War Costs Rises, U.S. Braces Allies

The U.S. is reportedly bracing its European allies for “worst-case-scenarios” in Ukraine, suggesting that Kiev may need its donors to pony up an additional $2 billion a month as Russian attacks on key infrastructure cripple the former Soviet republic’s economy.

The cost warning reflects fears that Ukraine’s economy may contract by an additional 5-9% in 2023 after taking a 33% hit this year, the Washington Post reported on Thursday. There are also concerns that if Moscow’s attacks intensify, a surge in refugees fleeing the country could crash Ukraine’s currency, leaving the government in a “doomsday scenario” in which it cannot pay for critical imports or meet its foreign debt obligations.

“What do you do when you cannot heat your house, you cannot run your shops, factories or plants, and your economy is not working?” Oleg Ustenko, an economic adviser to President Vladimir Zelensky, told the Post. “We are going to be requiring more financial assistance, and Putin is doing this to destroy unity among allies.”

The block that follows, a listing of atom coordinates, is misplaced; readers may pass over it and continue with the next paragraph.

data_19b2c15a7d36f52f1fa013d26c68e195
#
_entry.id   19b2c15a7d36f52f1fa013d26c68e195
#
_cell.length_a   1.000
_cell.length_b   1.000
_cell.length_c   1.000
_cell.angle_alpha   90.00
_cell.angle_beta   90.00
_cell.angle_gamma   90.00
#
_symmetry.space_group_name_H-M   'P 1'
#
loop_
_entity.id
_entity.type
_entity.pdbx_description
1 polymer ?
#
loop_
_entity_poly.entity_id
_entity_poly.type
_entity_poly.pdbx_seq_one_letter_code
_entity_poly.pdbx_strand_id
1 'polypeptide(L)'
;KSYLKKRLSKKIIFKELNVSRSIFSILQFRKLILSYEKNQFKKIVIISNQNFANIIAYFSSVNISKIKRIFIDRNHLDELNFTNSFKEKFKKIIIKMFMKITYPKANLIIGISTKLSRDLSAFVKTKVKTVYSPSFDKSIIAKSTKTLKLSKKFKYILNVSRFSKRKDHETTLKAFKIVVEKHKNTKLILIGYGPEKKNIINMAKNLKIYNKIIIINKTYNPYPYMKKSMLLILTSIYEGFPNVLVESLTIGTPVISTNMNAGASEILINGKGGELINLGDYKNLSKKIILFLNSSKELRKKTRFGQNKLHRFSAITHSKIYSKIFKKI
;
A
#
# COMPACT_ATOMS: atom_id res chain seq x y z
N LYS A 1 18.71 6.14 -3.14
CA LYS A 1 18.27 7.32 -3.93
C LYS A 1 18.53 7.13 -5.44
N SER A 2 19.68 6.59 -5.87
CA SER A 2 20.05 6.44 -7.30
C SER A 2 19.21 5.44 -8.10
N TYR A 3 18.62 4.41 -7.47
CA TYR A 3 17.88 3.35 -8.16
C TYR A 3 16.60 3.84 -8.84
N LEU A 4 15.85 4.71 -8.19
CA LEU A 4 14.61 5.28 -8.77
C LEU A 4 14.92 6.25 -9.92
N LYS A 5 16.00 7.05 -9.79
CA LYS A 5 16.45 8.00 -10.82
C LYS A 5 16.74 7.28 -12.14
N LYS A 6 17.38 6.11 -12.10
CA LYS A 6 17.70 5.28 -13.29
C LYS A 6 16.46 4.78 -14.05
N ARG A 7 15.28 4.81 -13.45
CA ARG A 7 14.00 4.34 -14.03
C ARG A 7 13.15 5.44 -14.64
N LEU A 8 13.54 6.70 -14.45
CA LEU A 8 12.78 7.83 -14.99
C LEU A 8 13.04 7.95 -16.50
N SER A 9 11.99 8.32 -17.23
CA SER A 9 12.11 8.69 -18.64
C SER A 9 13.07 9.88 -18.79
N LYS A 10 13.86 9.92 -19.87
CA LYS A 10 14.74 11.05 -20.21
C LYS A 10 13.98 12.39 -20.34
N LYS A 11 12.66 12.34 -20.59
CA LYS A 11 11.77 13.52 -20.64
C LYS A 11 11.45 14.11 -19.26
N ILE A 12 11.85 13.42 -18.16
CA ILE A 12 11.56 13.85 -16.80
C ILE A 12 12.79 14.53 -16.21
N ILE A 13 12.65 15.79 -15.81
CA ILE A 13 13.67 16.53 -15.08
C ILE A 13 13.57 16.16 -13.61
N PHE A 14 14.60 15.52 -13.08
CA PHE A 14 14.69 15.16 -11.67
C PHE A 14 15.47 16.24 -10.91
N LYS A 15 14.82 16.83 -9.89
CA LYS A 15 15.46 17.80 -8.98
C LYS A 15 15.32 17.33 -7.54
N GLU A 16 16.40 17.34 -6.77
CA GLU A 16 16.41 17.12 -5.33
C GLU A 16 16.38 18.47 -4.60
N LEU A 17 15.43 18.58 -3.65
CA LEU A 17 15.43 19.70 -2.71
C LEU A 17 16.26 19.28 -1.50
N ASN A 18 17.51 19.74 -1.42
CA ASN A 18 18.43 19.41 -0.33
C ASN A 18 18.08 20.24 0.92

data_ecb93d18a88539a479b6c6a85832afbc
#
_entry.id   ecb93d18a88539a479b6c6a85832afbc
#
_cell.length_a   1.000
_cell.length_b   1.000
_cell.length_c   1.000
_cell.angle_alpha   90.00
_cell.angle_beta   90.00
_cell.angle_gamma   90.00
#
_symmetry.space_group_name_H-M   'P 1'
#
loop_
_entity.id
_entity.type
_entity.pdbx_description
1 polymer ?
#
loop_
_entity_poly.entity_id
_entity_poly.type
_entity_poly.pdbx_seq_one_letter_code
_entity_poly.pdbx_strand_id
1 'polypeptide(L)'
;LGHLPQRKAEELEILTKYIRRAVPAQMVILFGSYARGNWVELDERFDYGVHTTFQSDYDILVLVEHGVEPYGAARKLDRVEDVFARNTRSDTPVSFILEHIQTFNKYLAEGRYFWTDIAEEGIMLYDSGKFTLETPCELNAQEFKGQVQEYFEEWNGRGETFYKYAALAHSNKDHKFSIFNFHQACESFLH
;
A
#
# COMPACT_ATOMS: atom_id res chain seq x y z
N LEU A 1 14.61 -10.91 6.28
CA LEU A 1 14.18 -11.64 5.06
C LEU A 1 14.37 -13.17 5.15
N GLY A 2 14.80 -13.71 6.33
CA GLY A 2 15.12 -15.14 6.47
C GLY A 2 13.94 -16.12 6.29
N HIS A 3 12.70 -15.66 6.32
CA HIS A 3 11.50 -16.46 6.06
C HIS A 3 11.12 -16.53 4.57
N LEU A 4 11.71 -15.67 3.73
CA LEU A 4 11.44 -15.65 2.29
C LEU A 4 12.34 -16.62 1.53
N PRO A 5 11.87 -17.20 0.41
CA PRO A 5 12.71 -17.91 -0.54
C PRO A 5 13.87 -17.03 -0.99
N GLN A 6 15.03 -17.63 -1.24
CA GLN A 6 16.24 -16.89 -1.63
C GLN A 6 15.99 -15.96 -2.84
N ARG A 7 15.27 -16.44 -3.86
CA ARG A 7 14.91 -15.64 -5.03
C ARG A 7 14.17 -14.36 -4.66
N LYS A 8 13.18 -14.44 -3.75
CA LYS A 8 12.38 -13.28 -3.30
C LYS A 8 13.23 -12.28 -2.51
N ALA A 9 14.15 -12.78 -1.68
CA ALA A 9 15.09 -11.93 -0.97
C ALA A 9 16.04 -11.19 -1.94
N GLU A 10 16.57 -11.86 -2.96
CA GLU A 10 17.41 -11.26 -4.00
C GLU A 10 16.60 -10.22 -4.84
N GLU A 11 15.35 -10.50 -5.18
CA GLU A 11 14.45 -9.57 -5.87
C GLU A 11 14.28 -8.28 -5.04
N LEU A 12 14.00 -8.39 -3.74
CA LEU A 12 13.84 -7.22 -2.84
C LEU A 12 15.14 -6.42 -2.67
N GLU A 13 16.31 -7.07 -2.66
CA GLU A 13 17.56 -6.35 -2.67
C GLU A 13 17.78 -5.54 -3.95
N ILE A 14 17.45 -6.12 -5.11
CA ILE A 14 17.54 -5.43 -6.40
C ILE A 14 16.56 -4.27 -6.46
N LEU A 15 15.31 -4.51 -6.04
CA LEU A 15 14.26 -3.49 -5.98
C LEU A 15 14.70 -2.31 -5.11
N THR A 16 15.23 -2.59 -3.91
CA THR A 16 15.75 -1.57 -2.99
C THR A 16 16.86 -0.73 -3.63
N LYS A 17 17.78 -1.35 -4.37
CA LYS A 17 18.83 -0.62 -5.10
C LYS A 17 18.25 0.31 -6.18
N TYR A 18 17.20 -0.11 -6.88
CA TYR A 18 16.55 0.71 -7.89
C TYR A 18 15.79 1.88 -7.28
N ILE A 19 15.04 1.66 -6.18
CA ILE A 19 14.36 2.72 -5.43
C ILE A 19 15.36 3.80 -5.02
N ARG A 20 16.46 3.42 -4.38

Zelensky’s government was already expecting to need at least $55 billion in foreign financial aid next year to meet basic expenses, the Post said. An extra $2 billion monthly would push that total to $79 billion. To put that in perspective, Ukraine’s entire state budget was less than $48 billion in 2021.

So far, the U.S. and the EU have pledged to send more than $30 billion to Ukraine next year, not counting the massive military aid that they’re also providing. Beyond the additional government funding that Kiev will seek, advisers to Zelensky have weighed asking Western leaders to finance direct cash payments to Ukrainian citizens, at a cost of $12 billion, the Post said.

Jacob Kirkegaard, a senior fellow at the German Marshall Fund think tank in Washington, argued that the West needs to give more money to keep Zelensky’s government financially afloat. However, he added, “I do not know if the will is there.”

Russians Have Adapted To U.S.-made HIMARS Systems, Says Ukrainian General